Triumph T595 Daytona
If the Speed Triple 900 marked a high point of the early Hinckley modular bikes, the all-new T595 Daytona marked the end of it. New from the ground up (although some of the previous bikesõ engine architecture was carried over) it had a completely reworked motor, all-new aluminium frame, 916-style single-sided swingarm and fresh styling by John Mockett.
The intention was simple. After the early, modular bikes had established Triumph once again as a credible manufacturer, the T595, as owner John Bloor himself told MCN, was to be a Ôno-compromiseõ attack on the most competitive class of all.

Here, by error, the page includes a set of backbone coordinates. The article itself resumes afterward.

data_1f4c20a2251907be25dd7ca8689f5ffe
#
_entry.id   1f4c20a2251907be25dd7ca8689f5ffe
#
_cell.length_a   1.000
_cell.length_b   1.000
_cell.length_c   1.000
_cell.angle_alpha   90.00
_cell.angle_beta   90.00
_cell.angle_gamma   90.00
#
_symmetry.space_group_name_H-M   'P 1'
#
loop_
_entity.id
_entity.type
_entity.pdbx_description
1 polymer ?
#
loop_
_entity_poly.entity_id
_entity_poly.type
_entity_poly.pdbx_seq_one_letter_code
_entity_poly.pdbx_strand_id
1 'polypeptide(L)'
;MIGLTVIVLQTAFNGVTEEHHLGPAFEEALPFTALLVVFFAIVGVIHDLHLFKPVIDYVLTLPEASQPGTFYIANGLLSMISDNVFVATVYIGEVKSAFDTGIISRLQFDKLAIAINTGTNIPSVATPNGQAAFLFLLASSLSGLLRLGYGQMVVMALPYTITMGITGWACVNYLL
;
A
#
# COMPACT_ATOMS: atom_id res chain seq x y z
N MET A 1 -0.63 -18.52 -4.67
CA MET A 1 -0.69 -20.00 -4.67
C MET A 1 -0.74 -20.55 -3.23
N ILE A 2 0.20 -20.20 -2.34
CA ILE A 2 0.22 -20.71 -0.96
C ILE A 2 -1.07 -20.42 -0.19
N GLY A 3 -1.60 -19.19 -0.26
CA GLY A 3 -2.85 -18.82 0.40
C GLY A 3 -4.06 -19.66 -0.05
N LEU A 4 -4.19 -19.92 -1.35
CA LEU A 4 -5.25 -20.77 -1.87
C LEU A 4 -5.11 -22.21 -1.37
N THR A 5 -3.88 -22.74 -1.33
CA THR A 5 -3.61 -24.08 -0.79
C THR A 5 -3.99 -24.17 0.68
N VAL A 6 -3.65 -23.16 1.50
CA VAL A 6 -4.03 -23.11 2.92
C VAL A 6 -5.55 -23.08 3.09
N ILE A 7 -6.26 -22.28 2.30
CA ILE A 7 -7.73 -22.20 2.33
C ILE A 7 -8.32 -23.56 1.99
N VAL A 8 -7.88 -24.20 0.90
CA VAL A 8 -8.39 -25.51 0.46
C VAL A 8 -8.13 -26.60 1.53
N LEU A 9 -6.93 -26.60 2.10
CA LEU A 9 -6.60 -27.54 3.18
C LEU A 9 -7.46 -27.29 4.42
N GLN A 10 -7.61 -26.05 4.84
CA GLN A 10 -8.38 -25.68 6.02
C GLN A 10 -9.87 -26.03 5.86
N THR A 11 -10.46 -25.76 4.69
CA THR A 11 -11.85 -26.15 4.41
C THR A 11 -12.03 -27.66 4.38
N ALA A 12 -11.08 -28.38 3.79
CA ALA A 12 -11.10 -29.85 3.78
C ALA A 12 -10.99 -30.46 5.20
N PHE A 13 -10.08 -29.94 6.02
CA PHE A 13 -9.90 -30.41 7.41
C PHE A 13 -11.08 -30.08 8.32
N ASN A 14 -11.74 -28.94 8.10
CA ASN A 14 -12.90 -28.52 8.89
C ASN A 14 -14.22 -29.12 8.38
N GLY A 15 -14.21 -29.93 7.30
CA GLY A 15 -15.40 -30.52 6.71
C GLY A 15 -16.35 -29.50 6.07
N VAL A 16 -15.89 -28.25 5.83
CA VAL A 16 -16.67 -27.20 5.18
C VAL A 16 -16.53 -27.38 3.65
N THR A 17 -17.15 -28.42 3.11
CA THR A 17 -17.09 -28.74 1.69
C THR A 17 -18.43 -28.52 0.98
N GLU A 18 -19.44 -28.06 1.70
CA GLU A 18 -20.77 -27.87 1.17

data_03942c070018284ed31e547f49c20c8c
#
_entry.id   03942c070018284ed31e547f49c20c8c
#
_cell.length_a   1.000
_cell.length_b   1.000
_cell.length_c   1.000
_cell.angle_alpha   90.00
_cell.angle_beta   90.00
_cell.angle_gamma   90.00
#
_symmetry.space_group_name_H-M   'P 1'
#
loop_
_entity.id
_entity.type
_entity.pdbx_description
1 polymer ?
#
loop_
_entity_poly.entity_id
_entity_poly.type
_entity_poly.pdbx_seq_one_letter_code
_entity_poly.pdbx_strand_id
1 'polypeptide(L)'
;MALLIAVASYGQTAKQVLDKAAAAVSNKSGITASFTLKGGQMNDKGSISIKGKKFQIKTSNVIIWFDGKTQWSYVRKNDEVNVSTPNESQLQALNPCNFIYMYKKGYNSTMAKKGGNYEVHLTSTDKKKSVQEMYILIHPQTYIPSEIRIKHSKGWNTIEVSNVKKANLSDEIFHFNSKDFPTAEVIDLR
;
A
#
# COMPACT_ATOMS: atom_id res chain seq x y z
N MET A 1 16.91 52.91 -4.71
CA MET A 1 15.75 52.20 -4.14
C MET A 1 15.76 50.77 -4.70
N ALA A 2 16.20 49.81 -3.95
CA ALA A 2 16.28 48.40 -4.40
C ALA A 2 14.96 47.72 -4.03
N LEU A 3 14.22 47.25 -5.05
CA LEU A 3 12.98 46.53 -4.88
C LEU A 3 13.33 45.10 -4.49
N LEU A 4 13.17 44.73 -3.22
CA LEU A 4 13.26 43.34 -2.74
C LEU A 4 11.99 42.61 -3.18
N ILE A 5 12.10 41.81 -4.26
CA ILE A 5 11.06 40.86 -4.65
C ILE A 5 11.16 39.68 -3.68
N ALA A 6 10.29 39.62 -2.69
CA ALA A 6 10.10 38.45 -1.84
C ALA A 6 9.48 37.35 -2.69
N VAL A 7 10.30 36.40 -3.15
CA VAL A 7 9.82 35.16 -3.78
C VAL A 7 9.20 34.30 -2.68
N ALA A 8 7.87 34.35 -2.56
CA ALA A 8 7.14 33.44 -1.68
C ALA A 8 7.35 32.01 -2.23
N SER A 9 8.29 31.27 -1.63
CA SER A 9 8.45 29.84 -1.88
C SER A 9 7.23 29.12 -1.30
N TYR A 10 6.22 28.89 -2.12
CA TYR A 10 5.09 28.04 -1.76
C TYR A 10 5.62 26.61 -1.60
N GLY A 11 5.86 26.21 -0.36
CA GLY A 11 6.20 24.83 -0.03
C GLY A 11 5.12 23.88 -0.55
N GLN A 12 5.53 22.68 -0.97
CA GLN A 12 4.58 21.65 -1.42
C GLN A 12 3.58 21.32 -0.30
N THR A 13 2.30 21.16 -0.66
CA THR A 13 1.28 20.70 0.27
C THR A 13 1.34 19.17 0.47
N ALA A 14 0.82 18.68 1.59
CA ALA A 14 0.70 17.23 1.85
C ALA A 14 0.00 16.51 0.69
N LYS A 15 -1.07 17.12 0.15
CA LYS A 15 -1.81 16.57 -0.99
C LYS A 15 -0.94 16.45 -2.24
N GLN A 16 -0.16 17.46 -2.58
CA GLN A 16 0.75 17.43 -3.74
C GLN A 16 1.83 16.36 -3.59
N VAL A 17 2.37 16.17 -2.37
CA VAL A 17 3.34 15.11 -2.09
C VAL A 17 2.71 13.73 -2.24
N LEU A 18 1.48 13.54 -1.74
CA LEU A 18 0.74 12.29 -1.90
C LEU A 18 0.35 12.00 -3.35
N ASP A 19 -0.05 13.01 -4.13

Òthe biggest growth in recent years has been the serious sports market, so it was a logical move,ó he said soon after the new sportsbikeõs launch. Òbut we needed to take away the compromise thatõs inevitable with the modular approach. For sportsbikes especially, you cannot compromise if you are to achieve the necessary performance.ó
The result was an impressive and competitive 130bhp, the lightest chassis Triumph had yet built and enough pre-sale orders to make the all-new Daytona, one of the biggest selling bikes of 1997. As such, along with the new T509 Speed Triple, which was based on the new Daytona and launched at the same time, a whole new era for Hinckley had begun.
The new Daytona was gorgeous, distinctive, charismatic and brilliantly effective as a real-world road sportster that to this day retains a growing, classic status. Buy a good one while theyõre still cheap.
What we said at the time
“The Daytona has its own distinct character, and though it might not set new standards, it’s playing in the same ballpark as the best in the business. That’s all it needs to do – job done.”